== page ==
In this review, we summarize the current state of understanding of the mechanisms that are important in determining the distribution of particles on fluid-liquid interfaces and of a technique that uses an externally applied electric field to control the microstructure of monolayers on interfaces. When particles come in contact with an interface they first disperse and cause particles already trapped on the interface to move away. The initial dispersion, which can be explosive for small particles on the surface of mobile liquids like water, is due to the fact that the capillary force pulls particles into the interface causing them to accelerate to a relatively large velocity. Since the motion of the particles is inertia dominated, they oscillate about the equilibrium position before coming to a stop under viscous drag. The observed spontaneous dispersion is a result of repulsive hydrodynamic forces that arise because of these oscillations. Then, after the forces causing dispersion subside, particles either cluster into monolayers under the action of attractive lateral forces or remain dispersed. The former scenario takes place for particles larger than about 10 m for which attractive capillary forces can be significant and therefore such particles usually form tightly packed monolayers that normally contain defects and lack long-range order. The spacing between the particles of a monolayer can be controlled and defects eliminated by applying an electric field normal to the interface. This technique, in fact, also allows for the formation of monolayers of particles smaller than about 10 m, as in the presence of the electric field the particles experience a force normal to the surface which gives rise to attractive lateral capillary forces. We also discuss the direct numerical simulation (DNS) and analytical approaches which have been used to understand and model these physical phenomena.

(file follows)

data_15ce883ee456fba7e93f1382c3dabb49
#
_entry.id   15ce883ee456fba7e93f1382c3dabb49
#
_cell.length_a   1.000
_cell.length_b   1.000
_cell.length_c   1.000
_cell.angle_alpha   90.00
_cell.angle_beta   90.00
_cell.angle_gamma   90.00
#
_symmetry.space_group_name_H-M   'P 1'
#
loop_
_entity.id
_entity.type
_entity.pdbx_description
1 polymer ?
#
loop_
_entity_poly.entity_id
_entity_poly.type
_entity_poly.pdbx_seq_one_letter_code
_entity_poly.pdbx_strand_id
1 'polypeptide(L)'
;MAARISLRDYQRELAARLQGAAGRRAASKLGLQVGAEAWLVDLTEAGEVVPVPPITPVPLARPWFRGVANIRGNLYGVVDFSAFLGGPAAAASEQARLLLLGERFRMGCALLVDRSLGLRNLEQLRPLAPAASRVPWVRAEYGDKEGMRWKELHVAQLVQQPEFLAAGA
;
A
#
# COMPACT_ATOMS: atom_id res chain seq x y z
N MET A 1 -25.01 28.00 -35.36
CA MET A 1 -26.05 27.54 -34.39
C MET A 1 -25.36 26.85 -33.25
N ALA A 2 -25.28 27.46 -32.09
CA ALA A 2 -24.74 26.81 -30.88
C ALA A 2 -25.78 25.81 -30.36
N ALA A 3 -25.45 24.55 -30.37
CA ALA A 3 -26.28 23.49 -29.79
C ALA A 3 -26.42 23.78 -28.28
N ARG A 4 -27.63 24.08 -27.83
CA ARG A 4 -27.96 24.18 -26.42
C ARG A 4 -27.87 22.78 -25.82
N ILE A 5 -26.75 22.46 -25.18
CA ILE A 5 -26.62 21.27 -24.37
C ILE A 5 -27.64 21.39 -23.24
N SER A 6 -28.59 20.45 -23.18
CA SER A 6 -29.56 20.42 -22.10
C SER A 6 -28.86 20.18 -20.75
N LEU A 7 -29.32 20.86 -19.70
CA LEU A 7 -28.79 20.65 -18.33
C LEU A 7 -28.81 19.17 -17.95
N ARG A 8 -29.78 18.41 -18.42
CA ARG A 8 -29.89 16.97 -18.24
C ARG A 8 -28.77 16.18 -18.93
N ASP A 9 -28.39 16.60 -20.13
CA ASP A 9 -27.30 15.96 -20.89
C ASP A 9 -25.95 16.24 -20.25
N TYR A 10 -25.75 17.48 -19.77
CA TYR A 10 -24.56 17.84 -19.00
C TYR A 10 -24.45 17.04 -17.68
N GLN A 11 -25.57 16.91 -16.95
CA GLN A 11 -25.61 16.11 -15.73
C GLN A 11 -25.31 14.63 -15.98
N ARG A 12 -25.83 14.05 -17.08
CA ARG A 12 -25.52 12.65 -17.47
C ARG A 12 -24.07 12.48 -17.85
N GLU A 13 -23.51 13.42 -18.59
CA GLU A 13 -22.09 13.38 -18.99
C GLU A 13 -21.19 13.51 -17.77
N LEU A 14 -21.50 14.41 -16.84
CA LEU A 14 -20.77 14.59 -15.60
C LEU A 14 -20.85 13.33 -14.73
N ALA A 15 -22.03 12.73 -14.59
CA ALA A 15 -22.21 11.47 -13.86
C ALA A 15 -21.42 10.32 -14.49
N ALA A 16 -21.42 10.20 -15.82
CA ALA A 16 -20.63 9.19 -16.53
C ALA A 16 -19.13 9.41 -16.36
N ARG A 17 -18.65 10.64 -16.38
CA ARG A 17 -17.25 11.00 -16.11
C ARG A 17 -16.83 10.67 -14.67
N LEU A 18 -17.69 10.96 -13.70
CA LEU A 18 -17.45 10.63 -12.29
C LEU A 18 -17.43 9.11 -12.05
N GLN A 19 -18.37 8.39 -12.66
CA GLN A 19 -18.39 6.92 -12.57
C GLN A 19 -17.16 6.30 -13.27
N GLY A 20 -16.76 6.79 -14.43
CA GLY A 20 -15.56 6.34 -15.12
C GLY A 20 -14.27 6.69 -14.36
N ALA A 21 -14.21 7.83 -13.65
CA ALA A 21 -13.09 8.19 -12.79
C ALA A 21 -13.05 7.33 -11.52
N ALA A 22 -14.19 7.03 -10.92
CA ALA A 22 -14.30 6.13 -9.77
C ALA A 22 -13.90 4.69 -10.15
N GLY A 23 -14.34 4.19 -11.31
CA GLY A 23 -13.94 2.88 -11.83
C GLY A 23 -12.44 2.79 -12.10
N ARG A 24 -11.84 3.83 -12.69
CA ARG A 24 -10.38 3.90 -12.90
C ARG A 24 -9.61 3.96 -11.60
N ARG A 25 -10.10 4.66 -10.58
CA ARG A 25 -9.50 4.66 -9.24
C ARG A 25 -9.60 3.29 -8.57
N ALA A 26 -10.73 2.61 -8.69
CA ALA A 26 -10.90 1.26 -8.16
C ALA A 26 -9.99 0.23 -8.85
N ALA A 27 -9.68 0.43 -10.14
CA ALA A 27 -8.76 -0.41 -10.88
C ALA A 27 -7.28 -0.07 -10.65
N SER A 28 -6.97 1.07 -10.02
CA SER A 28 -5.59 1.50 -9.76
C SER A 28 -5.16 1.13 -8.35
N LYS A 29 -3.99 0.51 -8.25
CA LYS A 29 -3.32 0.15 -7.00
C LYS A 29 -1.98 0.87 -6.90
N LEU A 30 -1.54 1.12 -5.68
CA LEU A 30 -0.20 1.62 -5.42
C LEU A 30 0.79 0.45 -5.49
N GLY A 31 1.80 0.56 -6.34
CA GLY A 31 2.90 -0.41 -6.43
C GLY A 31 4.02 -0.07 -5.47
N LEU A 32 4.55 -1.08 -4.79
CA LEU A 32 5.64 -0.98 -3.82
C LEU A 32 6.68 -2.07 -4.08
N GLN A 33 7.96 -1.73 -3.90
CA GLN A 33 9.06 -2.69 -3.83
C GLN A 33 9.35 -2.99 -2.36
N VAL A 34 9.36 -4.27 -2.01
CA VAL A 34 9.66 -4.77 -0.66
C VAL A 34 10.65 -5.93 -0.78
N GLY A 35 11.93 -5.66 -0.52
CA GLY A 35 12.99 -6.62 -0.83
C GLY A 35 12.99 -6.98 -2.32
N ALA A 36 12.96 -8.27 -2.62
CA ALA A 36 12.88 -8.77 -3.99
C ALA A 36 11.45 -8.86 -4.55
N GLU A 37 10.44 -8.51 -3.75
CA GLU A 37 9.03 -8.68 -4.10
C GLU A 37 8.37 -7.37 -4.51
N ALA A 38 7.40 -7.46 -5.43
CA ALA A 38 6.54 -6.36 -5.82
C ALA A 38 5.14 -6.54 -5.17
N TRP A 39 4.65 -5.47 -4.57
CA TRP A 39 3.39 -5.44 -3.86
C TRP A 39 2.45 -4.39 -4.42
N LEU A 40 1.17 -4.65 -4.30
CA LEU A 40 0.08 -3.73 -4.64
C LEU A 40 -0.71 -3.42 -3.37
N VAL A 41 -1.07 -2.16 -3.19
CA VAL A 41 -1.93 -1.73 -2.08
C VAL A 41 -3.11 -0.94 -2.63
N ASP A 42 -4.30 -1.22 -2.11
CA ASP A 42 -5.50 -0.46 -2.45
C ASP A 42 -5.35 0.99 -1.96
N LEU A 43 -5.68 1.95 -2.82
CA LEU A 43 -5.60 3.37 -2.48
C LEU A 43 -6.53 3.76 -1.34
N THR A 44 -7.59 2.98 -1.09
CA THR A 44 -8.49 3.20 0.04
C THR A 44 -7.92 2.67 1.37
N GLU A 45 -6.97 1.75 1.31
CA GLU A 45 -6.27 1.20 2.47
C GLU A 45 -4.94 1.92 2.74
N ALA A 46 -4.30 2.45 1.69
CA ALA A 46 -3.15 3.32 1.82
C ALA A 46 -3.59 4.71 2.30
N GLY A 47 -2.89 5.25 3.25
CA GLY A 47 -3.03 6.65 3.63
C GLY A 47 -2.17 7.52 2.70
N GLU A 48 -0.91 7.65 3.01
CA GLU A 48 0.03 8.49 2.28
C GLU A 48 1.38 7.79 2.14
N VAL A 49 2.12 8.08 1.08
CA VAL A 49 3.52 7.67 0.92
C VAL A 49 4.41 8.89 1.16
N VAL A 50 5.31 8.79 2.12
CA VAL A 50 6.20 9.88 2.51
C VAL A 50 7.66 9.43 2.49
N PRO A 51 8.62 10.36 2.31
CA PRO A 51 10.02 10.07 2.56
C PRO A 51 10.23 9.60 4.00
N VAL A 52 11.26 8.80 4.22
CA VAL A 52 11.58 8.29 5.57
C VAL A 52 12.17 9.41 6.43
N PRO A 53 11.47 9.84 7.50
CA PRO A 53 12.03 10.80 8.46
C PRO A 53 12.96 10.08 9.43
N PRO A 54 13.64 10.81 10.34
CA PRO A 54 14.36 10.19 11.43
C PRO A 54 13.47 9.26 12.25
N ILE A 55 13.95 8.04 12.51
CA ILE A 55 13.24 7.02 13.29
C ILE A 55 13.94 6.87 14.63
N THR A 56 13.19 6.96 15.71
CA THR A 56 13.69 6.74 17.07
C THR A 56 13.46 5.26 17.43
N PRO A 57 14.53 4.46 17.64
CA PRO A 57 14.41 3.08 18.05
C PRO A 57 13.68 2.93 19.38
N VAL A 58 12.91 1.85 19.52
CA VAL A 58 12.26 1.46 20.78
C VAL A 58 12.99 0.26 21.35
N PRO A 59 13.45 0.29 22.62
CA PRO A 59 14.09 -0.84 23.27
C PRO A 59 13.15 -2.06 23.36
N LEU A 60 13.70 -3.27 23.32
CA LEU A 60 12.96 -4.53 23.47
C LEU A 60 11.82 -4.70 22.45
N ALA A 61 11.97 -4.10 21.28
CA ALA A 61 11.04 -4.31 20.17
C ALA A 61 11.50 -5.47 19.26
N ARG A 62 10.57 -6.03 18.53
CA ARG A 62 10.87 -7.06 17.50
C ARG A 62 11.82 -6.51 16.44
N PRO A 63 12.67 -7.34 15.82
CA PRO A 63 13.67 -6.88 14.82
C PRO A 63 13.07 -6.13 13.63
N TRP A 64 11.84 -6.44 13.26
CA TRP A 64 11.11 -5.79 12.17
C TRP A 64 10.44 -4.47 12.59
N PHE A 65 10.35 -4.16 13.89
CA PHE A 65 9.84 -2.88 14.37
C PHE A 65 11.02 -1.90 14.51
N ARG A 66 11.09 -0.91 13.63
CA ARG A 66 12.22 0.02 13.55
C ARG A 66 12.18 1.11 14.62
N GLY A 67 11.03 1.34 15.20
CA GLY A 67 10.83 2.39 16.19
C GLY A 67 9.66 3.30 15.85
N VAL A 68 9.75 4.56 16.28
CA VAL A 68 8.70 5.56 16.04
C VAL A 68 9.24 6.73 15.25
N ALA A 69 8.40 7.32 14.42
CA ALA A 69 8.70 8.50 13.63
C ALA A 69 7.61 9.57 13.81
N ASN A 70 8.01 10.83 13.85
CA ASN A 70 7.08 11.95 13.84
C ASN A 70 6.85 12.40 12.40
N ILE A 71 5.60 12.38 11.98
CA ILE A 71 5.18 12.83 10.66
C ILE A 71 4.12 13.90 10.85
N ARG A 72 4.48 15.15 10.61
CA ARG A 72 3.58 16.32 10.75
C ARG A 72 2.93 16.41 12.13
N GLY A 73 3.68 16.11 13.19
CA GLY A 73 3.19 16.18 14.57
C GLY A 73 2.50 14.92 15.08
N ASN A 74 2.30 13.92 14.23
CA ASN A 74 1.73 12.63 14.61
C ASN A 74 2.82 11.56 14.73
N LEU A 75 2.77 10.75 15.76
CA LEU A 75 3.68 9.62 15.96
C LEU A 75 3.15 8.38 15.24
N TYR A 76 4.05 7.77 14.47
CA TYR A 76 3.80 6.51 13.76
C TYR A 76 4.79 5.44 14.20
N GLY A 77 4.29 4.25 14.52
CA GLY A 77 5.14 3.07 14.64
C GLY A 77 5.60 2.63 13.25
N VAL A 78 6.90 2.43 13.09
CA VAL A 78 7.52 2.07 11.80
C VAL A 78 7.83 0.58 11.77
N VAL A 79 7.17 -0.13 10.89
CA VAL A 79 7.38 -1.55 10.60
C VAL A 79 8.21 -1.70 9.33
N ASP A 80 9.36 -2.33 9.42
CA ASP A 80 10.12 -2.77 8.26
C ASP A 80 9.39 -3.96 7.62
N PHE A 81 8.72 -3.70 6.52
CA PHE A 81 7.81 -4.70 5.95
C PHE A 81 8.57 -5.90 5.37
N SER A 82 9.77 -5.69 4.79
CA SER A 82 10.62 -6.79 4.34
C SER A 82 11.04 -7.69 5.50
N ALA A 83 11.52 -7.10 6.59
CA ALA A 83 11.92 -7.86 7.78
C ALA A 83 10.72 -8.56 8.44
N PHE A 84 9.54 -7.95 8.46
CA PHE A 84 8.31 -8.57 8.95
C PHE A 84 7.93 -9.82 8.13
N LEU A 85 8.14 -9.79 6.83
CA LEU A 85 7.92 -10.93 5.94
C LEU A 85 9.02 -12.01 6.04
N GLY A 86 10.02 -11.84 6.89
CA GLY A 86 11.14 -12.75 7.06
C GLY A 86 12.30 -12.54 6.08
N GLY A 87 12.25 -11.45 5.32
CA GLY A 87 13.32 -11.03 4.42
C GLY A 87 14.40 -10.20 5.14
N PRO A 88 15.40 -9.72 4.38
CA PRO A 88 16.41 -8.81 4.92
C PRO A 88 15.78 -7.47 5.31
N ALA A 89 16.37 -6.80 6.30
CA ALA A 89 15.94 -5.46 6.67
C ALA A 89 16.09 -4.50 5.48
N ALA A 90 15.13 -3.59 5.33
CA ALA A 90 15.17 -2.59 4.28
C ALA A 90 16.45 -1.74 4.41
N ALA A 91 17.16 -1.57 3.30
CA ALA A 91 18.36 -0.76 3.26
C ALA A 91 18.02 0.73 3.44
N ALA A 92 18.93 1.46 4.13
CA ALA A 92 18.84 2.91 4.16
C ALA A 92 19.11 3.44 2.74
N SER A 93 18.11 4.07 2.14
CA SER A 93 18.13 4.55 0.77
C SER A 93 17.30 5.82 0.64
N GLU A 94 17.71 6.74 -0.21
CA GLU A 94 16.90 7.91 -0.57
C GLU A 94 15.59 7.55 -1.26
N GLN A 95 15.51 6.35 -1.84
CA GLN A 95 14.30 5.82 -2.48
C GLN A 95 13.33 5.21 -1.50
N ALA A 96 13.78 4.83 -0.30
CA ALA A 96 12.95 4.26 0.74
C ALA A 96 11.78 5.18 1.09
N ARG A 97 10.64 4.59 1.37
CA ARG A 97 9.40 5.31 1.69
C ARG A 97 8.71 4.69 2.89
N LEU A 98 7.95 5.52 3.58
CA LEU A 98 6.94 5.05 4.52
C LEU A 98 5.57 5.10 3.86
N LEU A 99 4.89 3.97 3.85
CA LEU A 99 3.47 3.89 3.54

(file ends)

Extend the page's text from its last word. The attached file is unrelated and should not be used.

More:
All Science Journal Classification (ASJC) codes
- Condensed Matter Physics